yippie (January 1968) - response to Gareth Branwyn
adsgarsonotoole at GMAIL.COM
Mon Nov 30 09:27:27 UTC 2009
The Oxford English dictionary (OED 2nd Ed 1989) contains the term
yippie and its first citation is dated April 1968. This can be
antedated to January 1968.
Barry Popik investigated the term yippie and his results are listed on
the following web page:
Popik gives the issue number and page number in the Realist where
Krassner uses the word yippies.
Citation: The Realist, page 21, column 2, Revolution for the Hell of
It: Reason, Let Us Come Together by Paul Krassner, (The date of the
issue is nominally August 1967 but actually January 1968. A note on
the front page says "We're a little late, folks … This is the August
1967 issue being published in January '68 of the Realist (the magazine
of cherry pie and violence)")
Coincidental with the Democrats' Convention there's going to be a
Youth International Party -- YIP -- and Chicago will be invaded by a
mass of yippies. You've just witnessed the birth of a word.
There appear to be differing stories about the origin of yippie and
Youth International Party. Krassner claimed that he came up with the
term yippie as a label in an article in the LA Times in 2007. I am not
sure when he first made this claim. Some of the founding members are
now dead. Jerry Rubin died in 1994 and Abbie Hoffman died in 1989.
Citation: '60s live again, minus the LSD by Paul Krassner, Los Angeles
Times, January 28, 2007.
On the afternoon of Dec. 31, several activist friends gathered at the
Hoffmans' Lower East Side apartment, smoking Colombian marijuana and
planning for Chicago. Our fantasy was to counter the convention of
death with a festival of life.
We needed a name to signify the radicalization of hippies, and I came
up with Yippie as a label for a phenomenon that already existed, an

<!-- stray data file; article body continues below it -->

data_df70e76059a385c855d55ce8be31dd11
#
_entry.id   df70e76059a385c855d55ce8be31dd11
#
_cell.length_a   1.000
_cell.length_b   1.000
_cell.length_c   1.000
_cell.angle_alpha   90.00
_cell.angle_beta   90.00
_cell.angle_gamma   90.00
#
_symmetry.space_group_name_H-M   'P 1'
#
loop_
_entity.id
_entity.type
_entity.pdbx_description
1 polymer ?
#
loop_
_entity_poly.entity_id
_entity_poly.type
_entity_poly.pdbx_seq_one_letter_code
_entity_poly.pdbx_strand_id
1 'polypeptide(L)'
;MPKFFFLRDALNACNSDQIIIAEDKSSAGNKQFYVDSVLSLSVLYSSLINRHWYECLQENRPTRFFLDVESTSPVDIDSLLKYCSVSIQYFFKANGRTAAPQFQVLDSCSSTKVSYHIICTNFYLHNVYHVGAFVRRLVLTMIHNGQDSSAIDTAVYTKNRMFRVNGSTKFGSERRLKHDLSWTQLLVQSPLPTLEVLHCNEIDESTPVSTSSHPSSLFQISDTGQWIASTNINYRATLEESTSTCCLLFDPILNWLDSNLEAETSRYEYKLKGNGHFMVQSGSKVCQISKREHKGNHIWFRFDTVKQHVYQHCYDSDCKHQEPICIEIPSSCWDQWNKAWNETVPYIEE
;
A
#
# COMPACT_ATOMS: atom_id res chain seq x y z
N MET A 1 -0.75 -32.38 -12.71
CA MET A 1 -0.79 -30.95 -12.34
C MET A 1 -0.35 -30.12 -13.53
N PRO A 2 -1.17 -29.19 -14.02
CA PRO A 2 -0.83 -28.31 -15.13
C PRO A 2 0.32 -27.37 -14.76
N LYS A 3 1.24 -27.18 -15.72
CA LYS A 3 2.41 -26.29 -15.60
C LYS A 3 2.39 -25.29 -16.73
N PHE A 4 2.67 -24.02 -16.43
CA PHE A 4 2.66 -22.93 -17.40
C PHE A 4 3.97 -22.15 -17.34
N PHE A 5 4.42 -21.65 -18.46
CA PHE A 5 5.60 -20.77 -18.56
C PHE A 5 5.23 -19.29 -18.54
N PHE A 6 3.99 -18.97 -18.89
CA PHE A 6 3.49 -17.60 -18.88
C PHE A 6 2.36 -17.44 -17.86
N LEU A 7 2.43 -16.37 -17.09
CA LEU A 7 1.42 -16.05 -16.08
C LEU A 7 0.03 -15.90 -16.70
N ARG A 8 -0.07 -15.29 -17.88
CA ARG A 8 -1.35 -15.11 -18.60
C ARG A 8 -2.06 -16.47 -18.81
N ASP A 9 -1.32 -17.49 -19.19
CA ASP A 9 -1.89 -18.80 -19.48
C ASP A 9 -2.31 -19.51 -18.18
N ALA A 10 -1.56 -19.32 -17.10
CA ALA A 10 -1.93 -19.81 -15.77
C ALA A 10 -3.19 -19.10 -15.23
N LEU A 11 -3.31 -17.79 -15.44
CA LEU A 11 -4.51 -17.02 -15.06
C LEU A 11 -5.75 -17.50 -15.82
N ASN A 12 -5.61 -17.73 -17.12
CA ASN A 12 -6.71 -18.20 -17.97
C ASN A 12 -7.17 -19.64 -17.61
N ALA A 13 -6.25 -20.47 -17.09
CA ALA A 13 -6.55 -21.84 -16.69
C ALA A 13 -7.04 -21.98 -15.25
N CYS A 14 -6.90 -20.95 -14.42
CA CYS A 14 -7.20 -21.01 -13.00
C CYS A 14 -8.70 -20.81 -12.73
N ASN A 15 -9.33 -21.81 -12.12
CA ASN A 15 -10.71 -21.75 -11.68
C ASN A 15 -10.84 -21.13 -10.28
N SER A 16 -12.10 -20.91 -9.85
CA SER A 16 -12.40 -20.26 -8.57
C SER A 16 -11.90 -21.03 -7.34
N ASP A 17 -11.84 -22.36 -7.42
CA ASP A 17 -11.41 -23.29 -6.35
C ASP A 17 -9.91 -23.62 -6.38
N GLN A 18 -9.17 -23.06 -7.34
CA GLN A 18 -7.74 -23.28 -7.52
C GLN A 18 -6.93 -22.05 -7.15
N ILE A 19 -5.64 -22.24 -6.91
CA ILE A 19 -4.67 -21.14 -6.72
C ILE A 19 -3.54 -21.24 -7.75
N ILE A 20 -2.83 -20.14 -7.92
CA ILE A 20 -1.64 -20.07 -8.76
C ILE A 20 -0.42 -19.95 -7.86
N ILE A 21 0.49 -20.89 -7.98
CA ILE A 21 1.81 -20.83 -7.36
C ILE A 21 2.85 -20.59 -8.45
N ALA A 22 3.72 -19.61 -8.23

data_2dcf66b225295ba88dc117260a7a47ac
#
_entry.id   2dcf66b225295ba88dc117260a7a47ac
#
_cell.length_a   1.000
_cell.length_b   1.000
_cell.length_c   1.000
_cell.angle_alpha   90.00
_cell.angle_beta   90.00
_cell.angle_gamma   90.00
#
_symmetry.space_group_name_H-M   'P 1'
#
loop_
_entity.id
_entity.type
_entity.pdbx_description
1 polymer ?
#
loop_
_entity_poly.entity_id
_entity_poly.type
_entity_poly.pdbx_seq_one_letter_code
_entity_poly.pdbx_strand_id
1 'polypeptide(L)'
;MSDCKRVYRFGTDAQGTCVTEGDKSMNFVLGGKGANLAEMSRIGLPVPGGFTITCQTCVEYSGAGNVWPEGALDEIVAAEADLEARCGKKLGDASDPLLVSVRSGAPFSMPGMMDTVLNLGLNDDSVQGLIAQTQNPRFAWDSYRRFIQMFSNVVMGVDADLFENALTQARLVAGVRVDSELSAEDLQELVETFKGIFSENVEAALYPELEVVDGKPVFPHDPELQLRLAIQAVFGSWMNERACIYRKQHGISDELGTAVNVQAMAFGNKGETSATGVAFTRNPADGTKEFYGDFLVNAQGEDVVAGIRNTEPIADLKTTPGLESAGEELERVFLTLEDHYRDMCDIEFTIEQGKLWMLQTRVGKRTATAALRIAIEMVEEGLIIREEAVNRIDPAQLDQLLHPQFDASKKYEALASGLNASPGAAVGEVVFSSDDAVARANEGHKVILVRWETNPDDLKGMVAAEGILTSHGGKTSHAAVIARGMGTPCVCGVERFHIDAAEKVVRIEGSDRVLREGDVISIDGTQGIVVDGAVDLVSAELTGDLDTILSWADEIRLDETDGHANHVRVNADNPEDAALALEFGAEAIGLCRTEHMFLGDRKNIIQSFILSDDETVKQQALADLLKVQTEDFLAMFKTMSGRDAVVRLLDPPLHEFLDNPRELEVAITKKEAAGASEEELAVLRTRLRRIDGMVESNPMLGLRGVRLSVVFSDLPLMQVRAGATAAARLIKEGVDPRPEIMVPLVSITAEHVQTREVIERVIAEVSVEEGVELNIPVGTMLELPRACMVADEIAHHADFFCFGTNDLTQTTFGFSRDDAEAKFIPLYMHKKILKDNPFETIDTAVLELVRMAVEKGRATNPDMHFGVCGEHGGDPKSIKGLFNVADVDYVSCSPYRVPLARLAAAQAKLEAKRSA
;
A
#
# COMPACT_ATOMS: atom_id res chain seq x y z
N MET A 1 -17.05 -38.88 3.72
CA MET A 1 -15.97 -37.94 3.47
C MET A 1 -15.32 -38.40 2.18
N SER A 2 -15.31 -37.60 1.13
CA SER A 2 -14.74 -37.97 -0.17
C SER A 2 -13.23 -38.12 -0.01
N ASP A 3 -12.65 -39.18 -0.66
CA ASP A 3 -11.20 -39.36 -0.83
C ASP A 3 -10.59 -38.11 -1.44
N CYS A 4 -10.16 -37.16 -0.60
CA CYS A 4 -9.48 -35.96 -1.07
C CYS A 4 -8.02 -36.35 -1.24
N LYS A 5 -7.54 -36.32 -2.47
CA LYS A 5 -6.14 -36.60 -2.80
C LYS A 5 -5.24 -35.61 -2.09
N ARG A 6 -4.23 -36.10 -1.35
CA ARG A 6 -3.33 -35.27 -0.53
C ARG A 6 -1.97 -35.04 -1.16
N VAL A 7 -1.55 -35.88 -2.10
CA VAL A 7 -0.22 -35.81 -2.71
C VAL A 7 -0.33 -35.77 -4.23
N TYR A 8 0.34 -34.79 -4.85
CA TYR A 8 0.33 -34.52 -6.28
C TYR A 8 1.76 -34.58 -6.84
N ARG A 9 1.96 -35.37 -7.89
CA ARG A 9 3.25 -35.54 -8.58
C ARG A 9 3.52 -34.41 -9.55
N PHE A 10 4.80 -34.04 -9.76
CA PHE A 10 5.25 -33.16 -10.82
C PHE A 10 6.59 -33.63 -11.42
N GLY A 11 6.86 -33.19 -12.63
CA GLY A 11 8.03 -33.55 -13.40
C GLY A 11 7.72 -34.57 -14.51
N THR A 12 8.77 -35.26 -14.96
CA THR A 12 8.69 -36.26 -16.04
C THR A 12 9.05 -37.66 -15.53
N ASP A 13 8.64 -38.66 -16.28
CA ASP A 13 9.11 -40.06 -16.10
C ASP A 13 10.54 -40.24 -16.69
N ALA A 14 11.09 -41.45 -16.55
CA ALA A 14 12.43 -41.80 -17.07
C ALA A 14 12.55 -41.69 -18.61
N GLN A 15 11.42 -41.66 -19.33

organic coalition of psychedelic hippies and political activists.
There is another interesting citation that contains the phrase
"Yippie! Hippie!" in January of 1968 in the New York Times.
Citation: "Writers Plan Annual Show", New York Times, Page 95, January 26, 1968.
The Inner Circle, an organization of New York political writers, will
spoof Mayor Lindsay again at its annual lampoon show and dinner
Saturday, March 2, at the New York Hilton Hotel. The show will be
titled "Yippie! Hippie!, or Who Turned John On?" In the last two shows
the Mayor responded with a skit of his own poking fun at himself and
The NYT article does not contain an explicit reference to the Youth
International Party, and it is possible that "Yippie!" in this article
has its traditional exclamatory meaning. The Inner Circle writers
group may have created an association between yippie and hippie
independently, or they may have known about the connection that the
nascent yippies had already apparently established. It would be
interesting to know when the Inner Circle writers came up with the
name of the lampoon show "Yippie! Hippie!, or Who Turned John On?"
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